Wednesday , 21 November 2018
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For Whom The Fire Bell Tolls

Home, sweet home: you go to work or go out on vacation and you feel so peaceful and de-stressed on your return home. But how often do you think that a fire could engulf your home any day, any moment? For your fault, or someone else’s or due to the overheating or overcharge of any one of the many equipment you have got at home for your comfort and convenience? It could be an appliance you use for cooking in the kitchen; it would be gas cylinder, washing machine, dryer, air conditioner, lighting equipment, fan and even dryer. It could be a candle causing fire. Fireworks and holiday light decorations of course add to the risk. And once a fire is caused it catches the wood of the furniture, the paper, the mattresses, the curtains, the clothes. And it can spread to homes of others living on the same floor and the same building.

That is why everyone has to take it very seriously when Goa’s director of fire and emergency services Ashok Menon warns us that 80 per cent of about 290 high rise buildings in the state have not been renewing their NOCs (no objection certificates) with his department. The high rise buildings include both commercial and residential properties. The standard practice the builders usually follow is get a certificate from the fire and emergency department when they are starting construction. After the construction of the building is complete the fire safety certificate has to be renewed every year. But in most of the cases, the owners of these buildings do not renew the NOCs. The builders of residential high rise properties wash their hands off putting the responsibility on the societies of apartment owners.

The scene is scary. All those who are living or working in high rise buildings are at great risk. The fire and emergency directorate conducted a survey of the state of fire safety in all the high rise buildings of the state and was aghast to find that in many of the buildings fire safety equipment were not in place or not functional. And the even more alarming thing is that the fire and emergency directorate does not have manpower to make regular checks in buildings. Worse, the directorate does not have power to force the owners of buildings to buy fire safety equipment and ensure that they are functional. It does not have power to force them to make separate staircases for escape in case of fire.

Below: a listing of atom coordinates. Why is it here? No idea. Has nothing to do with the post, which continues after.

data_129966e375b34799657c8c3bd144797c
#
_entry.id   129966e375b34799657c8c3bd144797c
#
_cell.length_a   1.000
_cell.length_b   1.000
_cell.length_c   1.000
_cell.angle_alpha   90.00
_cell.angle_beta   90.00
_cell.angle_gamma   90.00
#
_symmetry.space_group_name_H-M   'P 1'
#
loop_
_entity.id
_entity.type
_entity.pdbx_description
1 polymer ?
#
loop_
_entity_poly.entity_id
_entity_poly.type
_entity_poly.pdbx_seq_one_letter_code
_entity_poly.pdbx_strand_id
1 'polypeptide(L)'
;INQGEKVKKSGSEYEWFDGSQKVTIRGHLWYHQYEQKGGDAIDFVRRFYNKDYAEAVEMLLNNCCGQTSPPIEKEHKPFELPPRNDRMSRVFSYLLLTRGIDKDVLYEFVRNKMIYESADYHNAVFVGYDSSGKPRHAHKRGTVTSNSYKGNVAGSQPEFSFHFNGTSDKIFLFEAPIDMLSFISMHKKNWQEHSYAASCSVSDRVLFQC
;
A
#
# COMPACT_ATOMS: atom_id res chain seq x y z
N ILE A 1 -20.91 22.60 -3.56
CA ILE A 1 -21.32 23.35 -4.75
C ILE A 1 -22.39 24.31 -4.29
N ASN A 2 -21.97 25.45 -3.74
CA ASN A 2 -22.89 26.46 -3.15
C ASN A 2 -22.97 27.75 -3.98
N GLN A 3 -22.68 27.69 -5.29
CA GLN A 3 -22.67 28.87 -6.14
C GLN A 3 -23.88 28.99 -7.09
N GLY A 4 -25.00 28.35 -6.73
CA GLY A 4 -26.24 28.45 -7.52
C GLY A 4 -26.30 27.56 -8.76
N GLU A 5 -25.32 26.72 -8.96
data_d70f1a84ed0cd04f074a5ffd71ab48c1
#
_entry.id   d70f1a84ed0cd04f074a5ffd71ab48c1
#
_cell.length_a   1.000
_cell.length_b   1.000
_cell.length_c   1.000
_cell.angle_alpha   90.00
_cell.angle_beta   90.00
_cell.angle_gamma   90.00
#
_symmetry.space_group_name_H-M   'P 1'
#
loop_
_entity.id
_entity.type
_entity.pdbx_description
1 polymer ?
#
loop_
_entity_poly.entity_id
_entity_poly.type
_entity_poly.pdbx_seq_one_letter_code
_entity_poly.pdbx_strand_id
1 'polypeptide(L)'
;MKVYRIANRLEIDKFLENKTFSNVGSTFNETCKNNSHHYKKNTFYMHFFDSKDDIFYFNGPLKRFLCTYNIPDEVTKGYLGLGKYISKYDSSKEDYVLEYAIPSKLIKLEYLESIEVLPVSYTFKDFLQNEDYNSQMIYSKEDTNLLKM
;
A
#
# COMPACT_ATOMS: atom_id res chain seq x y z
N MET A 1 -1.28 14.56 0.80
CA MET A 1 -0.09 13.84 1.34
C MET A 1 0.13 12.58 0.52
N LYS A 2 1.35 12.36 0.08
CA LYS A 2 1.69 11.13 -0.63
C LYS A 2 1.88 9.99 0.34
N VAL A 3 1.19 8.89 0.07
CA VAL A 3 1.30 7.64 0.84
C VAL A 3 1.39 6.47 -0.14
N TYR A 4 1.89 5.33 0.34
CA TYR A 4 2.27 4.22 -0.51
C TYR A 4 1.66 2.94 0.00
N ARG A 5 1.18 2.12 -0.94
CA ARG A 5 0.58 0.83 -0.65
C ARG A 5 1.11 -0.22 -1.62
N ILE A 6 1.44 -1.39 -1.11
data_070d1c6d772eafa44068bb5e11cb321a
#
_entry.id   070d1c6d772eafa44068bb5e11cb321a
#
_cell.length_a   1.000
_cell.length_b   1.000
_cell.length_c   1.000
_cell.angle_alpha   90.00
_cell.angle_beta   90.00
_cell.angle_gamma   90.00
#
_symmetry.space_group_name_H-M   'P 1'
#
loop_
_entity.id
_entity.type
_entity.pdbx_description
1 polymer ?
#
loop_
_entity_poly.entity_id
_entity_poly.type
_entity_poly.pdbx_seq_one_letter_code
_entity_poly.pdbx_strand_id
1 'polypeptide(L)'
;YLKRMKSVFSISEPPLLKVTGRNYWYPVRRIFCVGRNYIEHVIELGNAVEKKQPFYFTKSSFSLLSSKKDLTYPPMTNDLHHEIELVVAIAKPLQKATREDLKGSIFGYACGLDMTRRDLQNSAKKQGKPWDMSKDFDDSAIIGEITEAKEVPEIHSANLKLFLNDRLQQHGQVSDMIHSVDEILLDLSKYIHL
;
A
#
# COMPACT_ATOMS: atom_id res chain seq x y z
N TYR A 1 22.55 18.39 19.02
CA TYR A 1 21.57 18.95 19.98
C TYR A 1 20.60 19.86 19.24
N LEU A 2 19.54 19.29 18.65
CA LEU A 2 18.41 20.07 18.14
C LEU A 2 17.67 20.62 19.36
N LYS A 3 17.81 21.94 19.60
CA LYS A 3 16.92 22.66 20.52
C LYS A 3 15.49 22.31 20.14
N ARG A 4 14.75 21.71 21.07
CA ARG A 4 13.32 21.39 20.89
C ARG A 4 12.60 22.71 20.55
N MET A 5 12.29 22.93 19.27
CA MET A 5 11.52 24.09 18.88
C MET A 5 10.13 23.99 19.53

The fire and emergency services had a tough time fighting fire at Myle’s High at Patto in Panaji last year. Most of those working in the building could not escape owing to heavy smoke and rushed to the top floor. The story behind all the gloss of Myle’s High was the same: non-functional fire safety equipment.   The fire at Myle’s High has unfortunately not rung alarm bells in the minds of the officers of the government, owners of high rise buildings and the residents and occupants. For once, public pressure has to be built up to compel the authorities to enforce fire safety norms strictly.  And the new government led by Laxmikant Parsekar would do great service to the people by making the fire safety norms stricter for errant owners. There should be no compromise where lives of people are involved.  The fire and emergency service department should be empowered to take deterrent action against residential societies and industrial and commercial establishments, including private hospitals, petrol pumps, cinema halls and multiplex theatres which are not following the standard fire safety norms and fail to renew the NOC every year.

No Escape for Guru Rampal

Godman Sant Rampal is fighting a losing battle at his Hisar ashram, and in the process going to end up making some of his followers lose their life. Whatever defence he has to make he must make it in the court. He cannot protect himself from the law of the land with physical defence. Hel is facing trial in a murder case when his supporters opened fire on villagers of Rohtak in 2006, killing one and injuring many. On November 10, the Punjab and Haryana High Court directed the Haryana home secretary and director general of police to produce Rampal before it on November 17. The directive came after the police failed to produce him in court, despite non-bailable warrants issued against him. The Haryana government has gone about in a discreet manner. First, Chief Minister Manohar Lal Khattar appealed to Rampal to uphold the dignity of the judicial process and submit himself to the process of law. He also appealed to his followers to cooperate in fulfilling the directions of the court. “In a democratic set-up, one must give utmost priority to uphold the dignity of the judicial system,” he told them. But neither Rampal nor his supporters listened. The government then cut off power and water supplies and also the supplies of milk and other essential goods to the ashram. Violence by his supporters is not going to help their guru. He has to co-operate with the court or be ready for worse. Rampal and his devotees should remember that the judicial system in this country treats a godman no different from another citizen in trial or judgement, as is apparent from Asaram Bapu case.

 

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